Well well well.  The lull is over and with official summer starting in four more days I’m completely ready for days to last forever and I’m completely ok to never put on a real pair of pants again.  Sorry,  please forget that visual.  I’m thinking shorts and bathing suits and whatever else kind of clothing you would wear to the park, not the gray polyester blend  pants you’d  wear to meet your lawyer.  Lawyers should only be dealt with in the winter in my opinion.

mixed flower border

The front border is full of early summer color and a remarkably well-tended assortment of plants.

Following a bump in the road it looks like garden work is back on track around here.  Planting weather continues and I almost feel guilty about putting it to good use when so much of the country sits under stifling heat and relentless drought.  But trust me, if not doing work would mean relief for the hot and dry, you know I would do my part.

mixed flower border

I kind of missed the flowery peak of the roses, but there’s still plenty of color.  Also nice is how much those little spruce and juniper twigs have grown.  It seems just yesterday I had a four inch pot in hand looking at the spot where today a six foot white spruce (Picea glauca ‘Pendula’) stands.

Roses are still obsession du jour, and the greatest tragedy this summer will surely be that I was not able to get up to Ithaca’s ‘Der Rosenmeister‘ to see hundreds of roses in full bloom, filling beds and covering arbors and wafting their various fragrances across the garden as I secretly inventory all the ones I’d like to cram into my own little yard.    I guess there’s next year, but in a strange turn of events I’ve turned into a very not-patient person, and I want it all now.  I can still be understanding and wait for things like small children, tree seedlings, and dogs, but the cup of you-go-firstedness has run dry and my filter is breaking down as I age.  I guess you can start calling me Karen.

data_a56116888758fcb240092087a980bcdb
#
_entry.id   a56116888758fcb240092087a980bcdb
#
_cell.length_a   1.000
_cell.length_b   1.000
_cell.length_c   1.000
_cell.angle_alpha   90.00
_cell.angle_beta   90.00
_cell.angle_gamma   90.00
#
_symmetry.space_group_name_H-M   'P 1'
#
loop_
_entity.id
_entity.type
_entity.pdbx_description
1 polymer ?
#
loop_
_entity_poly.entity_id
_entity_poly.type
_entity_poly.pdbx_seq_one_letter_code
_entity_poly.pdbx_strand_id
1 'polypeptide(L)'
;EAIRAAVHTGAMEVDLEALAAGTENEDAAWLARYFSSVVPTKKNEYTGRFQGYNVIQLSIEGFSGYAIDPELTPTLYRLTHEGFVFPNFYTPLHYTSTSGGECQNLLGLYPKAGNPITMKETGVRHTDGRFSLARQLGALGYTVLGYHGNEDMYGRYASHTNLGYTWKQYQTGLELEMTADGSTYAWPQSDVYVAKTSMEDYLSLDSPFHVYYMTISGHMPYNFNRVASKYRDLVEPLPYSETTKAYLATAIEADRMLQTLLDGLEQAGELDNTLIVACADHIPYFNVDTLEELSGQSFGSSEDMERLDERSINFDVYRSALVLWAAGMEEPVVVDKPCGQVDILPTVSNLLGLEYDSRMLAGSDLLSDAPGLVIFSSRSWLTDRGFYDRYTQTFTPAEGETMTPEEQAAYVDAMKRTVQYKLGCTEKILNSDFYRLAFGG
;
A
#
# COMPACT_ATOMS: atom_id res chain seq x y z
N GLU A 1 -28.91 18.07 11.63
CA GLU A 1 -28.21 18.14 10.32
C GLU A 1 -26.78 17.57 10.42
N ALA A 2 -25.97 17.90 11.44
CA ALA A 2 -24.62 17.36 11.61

westerland rose

Here’s ‘Westerland’ again.  Today it’s my favorite rose.

I’m Karen with a spade, and many of the less inspiring plants in my life are paying the ultimate price.  “oh it’s a good doer’ might save it in your garden but here it’s good night and good bye unless I love it or unless it saves me from even more work.  I’m thinking groundcovers with that last one, ajuga may not be inspiring but it does fill in between the giant reed grass’s stalks and saves me from crawling through there looking for prickly poppy seedlings.

arundo donax

The giant reed grass (Arundo donax variegata) is on the love list, but the clump looks deceptively small in this photo.  I may trade in the spade for an axe on this one, the inch thick roots are not something I’m looking forward to, but the clump needs reducing.

Weeds and plantings I’ve tired of might sound bad, but overall I love the garden right now.  A thick wall of weeds won’t win a magazine cover, but honestly I’ve been looking at them (every day of course) and all it takes is one plant doing well in there for me to think ‘wow, that’s #@&^ing awesome’.

common milkweed

A weed I love, common milkweed (Asclepias syriaca), looking and smelling great this week.  Three tips: be prepared for it to spread, chop it down to two feet after bloom, and just yank up all the suckers without worrying about the roots below (you don’t even want to know).

So as usual I’m babbling about nonsense when I should be finishing this up and ferrying kids to a dental appointment.  More pictures, less blah.

strawberry mertonensis foxglove